Tips for Spring Ski Touring

April 20, 2015 Vince Shuley

Spring ski touring is the best touring. Why? Because the alpine snowpack is deep, probably the deepest it’s been all season. The days are longer, allowing you to push well into the evening before breaking out the head lamp. The weather is (usually) better with prolonged high pressure systems allowing consecutive days of alpine travel without the fear of incoming snow storms that lock you into camp or force an early expedition retreat.

Fedchenko Glacier ski touring expedition
Spring touring in May on Fedchenko Glacier, Tajikistan | Photo Vince Shuley

Spring in the resort is usually associated with slushy snow, alpine corn conditions and the odd pond skimming competition (though ponds were being skimmed a lot earlier this season due to several large Pineapple Express rain events in the Pacific Northwest). The backcountry can vary from boot-deep blower pow to sun affected crust, depending on the weather and the slope aspect. Temperatures can range from bitterly cold in the mornings to tropical heat in the afternoon. All these factors come into play when planning your spring ski touring trip, here’s a few tips to make it as smooth a ride as possible.

Caked ski touring skins Vince Shuley
Time for a wax? Spring powder can get sticky | Photo Vince Shuley

Don’t forget to wax
Having a fresh coat of wax on your ski or snowboard bases is essential in the spring. With said temperature gradients warming the snow rapidly, dry bases can feel sticky and cumbersome. Choose a warm weather wax (e.g. -5 C to + 5 C) for optimum glide.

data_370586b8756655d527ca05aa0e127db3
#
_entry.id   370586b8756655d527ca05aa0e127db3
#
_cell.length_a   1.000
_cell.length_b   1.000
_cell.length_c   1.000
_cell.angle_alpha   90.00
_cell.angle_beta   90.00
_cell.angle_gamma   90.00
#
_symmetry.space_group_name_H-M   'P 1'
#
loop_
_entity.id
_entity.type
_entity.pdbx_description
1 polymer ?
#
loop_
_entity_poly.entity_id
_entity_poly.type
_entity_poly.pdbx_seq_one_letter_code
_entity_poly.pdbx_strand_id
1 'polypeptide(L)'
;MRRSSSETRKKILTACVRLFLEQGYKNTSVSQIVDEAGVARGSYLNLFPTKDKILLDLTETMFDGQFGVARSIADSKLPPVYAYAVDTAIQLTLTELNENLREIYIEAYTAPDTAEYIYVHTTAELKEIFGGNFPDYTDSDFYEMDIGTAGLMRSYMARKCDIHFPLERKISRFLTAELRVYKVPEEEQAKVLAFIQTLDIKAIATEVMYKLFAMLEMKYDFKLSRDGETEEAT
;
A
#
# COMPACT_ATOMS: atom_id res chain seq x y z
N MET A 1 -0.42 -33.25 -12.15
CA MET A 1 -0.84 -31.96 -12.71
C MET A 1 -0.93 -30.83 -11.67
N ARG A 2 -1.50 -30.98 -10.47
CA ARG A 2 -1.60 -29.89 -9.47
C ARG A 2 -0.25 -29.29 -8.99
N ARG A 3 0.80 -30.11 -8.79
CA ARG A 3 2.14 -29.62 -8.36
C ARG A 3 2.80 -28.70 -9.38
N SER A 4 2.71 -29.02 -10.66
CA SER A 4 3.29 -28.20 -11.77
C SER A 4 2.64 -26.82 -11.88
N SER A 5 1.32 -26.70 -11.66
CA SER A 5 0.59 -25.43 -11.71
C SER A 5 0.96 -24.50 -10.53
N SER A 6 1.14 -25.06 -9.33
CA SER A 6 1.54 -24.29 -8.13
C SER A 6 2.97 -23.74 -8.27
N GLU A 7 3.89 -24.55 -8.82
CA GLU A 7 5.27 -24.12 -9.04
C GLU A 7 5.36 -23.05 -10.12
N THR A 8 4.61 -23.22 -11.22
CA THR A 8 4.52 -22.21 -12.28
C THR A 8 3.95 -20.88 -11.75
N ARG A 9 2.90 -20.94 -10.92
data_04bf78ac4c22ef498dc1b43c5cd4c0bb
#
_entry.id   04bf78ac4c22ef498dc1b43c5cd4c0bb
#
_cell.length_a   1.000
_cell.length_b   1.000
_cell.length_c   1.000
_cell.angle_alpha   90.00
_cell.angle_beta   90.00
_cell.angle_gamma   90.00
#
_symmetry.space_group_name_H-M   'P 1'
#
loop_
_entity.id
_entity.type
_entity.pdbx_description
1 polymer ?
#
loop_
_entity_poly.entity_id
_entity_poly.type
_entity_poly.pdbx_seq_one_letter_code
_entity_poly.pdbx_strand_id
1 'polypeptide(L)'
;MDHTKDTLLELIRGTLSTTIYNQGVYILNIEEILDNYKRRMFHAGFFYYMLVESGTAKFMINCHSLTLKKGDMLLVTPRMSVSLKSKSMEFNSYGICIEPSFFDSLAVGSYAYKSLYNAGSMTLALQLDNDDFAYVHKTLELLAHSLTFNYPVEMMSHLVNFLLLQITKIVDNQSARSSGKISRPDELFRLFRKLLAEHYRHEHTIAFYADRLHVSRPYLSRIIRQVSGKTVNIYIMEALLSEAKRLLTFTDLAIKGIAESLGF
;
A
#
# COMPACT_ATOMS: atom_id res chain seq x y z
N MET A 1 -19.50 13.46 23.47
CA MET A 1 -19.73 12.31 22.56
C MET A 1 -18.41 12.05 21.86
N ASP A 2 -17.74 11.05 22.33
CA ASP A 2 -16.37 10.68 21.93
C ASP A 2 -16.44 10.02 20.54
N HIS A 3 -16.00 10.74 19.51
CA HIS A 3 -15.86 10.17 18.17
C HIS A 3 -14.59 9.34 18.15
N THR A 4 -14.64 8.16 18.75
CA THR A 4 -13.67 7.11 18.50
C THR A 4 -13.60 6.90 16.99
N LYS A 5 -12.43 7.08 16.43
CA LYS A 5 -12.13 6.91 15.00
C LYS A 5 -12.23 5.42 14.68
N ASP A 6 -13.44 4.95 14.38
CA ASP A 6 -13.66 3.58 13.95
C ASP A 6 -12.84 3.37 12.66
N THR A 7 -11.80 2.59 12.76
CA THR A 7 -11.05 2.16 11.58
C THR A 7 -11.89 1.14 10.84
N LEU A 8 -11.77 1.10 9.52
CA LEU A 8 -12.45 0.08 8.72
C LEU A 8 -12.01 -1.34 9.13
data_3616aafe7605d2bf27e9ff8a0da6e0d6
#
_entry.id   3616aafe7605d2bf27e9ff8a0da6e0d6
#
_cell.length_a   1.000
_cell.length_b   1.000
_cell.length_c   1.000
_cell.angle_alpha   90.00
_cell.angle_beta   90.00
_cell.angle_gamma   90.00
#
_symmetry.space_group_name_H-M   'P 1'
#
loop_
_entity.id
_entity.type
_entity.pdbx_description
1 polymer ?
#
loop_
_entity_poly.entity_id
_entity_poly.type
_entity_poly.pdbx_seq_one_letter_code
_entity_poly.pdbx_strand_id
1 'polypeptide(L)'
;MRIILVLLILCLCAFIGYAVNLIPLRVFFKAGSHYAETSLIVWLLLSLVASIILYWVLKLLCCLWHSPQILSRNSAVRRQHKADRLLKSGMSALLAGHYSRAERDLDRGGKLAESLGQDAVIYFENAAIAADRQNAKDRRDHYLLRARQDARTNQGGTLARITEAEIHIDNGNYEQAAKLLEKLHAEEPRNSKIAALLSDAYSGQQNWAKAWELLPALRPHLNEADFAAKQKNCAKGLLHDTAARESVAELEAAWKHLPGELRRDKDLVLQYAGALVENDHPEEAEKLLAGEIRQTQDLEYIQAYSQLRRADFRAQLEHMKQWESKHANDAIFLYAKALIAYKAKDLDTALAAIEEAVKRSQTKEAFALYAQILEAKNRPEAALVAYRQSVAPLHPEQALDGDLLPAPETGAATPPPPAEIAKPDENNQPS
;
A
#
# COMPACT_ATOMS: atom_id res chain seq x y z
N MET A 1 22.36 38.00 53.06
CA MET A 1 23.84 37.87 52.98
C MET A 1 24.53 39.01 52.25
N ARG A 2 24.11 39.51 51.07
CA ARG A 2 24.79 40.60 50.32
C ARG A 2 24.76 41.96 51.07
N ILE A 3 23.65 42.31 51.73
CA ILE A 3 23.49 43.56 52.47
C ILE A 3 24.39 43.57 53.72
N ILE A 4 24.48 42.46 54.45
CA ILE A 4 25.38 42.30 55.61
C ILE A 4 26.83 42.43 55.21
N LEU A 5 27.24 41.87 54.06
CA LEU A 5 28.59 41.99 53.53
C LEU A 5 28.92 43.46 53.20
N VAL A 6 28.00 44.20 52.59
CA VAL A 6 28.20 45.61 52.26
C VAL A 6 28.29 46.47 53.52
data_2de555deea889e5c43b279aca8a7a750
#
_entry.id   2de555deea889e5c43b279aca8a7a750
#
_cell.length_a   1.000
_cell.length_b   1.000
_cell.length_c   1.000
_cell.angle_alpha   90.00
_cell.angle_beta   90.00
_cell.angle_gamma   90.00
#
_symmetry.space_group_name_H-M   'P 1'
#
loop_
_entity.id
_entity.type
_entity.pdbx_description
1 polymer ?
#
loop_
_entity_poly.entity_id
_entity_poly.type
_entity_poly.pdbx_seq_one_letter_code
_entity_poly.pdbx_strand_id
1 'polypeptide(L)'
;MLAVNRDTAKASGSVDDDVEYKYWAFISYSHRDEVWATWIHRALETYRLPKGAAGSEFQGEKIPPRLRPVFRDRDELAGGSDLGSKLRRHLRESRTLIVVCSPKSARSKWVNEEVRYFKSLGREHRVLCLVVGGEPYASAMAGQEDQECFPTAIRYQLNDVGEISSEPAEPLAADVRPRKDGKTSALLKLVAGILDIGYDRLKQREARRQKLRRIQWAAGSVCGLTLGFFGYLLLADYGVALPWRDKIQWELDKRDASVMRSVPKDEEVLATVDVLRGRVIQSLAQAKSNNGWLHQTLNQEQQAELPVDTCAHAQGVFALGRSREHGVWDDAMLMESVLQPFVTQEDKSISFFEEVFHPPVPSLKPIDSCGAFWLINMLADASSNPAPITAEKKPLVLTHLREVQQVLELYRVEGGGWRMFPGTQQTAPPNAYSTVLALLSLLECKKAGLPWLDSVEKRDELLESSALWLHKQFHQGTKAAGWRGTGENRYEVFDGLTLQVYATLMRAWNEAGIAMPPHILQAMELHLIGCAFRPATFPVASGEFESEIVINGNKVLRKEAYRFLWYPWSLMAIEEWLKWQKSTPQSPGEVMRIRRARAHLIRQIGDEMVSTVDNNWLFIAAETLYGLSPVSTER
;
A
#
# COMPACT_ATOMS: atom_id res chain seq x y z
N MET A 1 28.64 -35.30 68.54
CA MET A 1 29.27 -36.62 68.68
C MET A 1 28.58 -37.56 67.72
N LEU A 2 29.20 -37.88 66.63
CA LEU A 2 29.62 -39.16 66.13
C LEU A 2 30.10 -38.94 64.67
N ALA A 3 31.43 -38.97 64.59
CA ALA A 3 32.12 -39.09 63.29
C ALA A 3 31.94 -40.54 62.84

The same applies for your skins (yes, waxing skins is a thing). There’s two ways you can go about helping stop your skins getting water logged and having pounds of snow sticking to them. First is to preemptively apply a wax like Black Diamond’s Globstopper or Nikwax Ski Skin Proof. Many folk will wait until they are in the field to apply Globstopper, at which point the skins are already wet. So remember to do your prep work the night before.
The other way is to lightly apply regular ski wax to the skin with a waxing iron. This is a trick used by randonee racers who can win or lose their race depending on how their skins perform. The application is a bit tricky but worth it if you’re heading out for some serious spring travel. Check out this article on evo.com for a closer look at applying wax to skins.

Holly Walker Fedchenko 2014 Vince Shuley
Softshell is more breathable, suitable for aerobic activities. Holly Walker at 4,500m in the Pamir Mountains, Tajikistan | Photo Vince Shuley

Soften the shell
Every backcountry skier has Gore-Tex garments in the gear closet. After all, staying dry is key to staying warm in the winter. In the spring however, breathability is king. By subbing your Pro Shell pants for a lighter, stretchier softshell equivalent, you’ll be able to slog for hours on a sun baked glacier without sweating buckets. The same goes for jackets and gloves.

Hydrate smart
The typical one litre (32 oz) Nalgene bottle may be enough for day trips mid-winter, but in the spring heat be ready to consume at least twice that. Electrolyte tablets such as Nuun are great for assisting re-hydration, the taste is more thirst quenching and it will help moderate water consumption throughout the day. You can also top up your bottle by throwing in a handful of snow here and there, but adding too much at once can cause your water bottle to freeze completely. Then you’re really screwed.

skull Vince Shuley
Hydrate or die | Photo Vince Shuley

The crossover season has begun, but don’t let the snow leave without giving it a warm farewell.